There are several possible origins of the term. One theory is that it is an evolution of an African-American Vernacular English term of referring to “unreasonable white women.” The term may have originated on Black twitter as a meme used to describe white women who “tattle on Black kids’ lemonade stands”. Bitch [magazine] described it as a term that originated with Black women but was co-opted by white men.
There is no doubt that this is a racial term. That is not a question. The question is whether, though it is a racial term, it qualifies as a racist term, a slur. To answer that question we can try a very simple thought experiment. Let us imagine an exactly analogous situation. What if white people on Twitter started to refer to obnoxious black women using a stereotypical black woman name? In order to properly frame this, let’s consult an ABC News article from a few years ago listing what they call “The Top 20 ‘Whitest’ and ‘Blackest’ Names.” Near the top of the “blackest” female names list, according to ABC News, is “Shanice.” As a hypothetical example, what if there were an “inside joke among white communities” where unpleasant black women were called “Shanices”? Imagine: “Oh man, I was at the grocery store and this Shanice comes up to me and… etc.”
Would there be any doubt about whether that qualifies as racist? Would anyone dare suggest that it isn’t racist? I certainly wouldn’t. It would be absolutely clear to me that using a stereotypical black female name as a pejorative to refer to black women you don’t like is extremely bigoted, in just about every conceivable way. Everyone would be on the same page. We all would agree that “Shanice” is a slur, and obviously so. Many thinkpieces would be written with titles like “The Shanice Meme is An Attack On Black Womanhood” and “‘Shanice’ Proves Racism Is Still Alive,” and so on. The excuses offered for “Karen” wouldn’t pass muster in the case of “Shanice.” Just think:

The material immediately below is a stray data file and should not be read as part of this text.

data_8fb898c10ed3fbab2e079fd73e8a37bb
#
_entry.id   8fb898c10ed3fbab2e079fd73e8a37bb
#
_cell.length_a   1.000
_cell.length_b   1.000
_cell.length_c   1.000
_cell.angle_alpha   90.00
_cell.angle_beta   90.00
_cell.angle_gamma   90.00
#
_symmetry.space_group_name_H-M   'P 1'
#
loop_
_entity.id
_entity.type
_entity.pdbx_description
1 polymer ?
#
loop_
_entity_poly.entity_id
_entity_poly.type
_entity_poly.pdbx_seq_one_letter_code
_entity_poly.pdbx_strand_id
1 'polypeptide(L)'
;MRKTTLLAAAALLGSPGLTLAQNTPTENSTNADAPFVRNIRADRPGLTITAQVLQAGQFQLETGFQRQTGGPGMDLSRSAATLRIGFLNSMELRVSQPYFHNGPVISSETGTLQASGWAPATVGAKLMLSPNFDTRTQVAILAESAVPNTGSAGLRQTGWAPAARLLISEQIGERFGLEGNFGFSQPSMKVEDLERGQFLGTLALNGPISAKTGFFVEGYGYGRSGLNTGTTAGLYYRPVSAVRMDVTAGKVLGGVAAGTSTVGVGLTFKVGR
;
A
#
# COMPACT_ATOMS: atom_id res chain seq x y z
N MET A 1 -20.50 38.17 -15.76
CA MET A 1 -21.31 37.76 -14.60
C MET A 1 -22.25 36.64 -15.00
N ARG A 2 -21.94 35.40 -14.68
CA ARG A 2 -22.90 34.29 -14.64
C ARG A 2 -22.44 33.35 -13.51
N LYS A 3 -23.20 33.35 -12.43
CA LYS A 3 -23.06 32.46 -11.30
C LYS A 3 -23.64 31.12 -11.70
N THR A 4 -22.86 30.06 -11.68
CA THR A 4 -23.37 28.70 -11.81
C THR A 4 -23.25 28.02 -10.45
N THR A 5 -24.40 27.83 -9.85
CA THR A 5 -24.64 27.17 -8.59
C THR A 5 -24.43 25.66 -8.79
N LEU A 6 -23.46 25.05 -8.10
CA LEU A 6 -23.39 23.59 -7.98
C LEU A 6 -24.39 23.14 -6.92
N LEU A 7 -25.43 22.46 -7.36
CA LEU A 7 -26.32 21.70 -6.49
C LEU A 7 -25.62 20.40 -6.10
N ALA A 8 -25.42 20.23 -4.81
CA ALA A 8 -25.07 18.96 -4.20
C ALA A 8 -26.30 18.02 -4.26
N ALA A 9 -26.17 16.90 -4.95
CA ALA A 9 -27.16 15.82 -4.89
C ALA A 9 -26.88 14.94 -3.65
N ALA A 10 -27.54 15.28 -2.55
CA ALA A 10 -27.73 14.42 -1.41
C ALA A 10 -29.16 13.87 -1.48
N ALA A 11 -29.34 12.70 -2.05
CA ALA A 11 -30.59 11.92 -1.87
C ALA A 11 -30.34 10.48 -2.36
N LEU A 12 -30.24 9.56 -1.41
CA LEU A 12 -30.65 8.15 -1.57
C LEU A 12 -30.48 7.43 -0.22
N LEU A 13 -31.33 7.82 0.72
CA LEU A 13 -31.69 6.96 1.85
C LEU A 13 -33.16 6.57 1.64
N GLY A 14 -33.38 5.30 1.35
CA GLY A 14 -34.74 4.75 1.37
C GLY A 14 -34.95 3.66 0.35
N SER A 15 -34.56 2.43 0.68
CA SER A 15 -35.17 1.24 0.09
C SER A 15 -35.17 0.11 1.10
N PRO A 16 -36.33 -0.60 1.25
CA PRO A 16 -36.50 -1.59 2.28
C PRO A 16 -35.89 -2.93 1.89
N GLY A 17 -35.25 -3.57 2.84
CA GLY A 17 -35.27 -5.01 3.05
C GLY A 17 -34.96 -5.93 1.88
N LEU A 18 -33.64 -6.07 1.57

“It’s okay because the women we call ‘Shanice’ actually are annoying and obnoxious!”
“‘Shanice’ isn’t racist. Sometimes the word is applied to white people, too!”
“Black women call each other ‘Shanice’ sometimes. That must mean it’s not racist!”
All of these justifications are offered for “Karen.” They would not work in the “Shanice” hypothetical. And they shouldn’t, because they’re weak, silly, and beside the point.
If it is so obvious that “Karen” originates as a racial slur, is intended to be a slur, is often used as a slur, and this exact kind of slur would never fly when applied to people of other races, then why do so few white people object to it? I think it is because white people in modern American culture don’t think they’re allowed to object to this kind of thing. They have come to believe, after years of brainwashing, that it would be racist for them to recoil from racism targeted at them. Or else they believe that racism towards other groups is a deep moral evil while racism towards them is, at worst, a frivolous concern. This is all wrong, of course. Racism is racism is racism. It is all bad. It is all worthy of condemnation. And we should not make exceptions in this case.
The views expressed in this piece are the author’s own and do not necessarily represent those of The Daily Wire.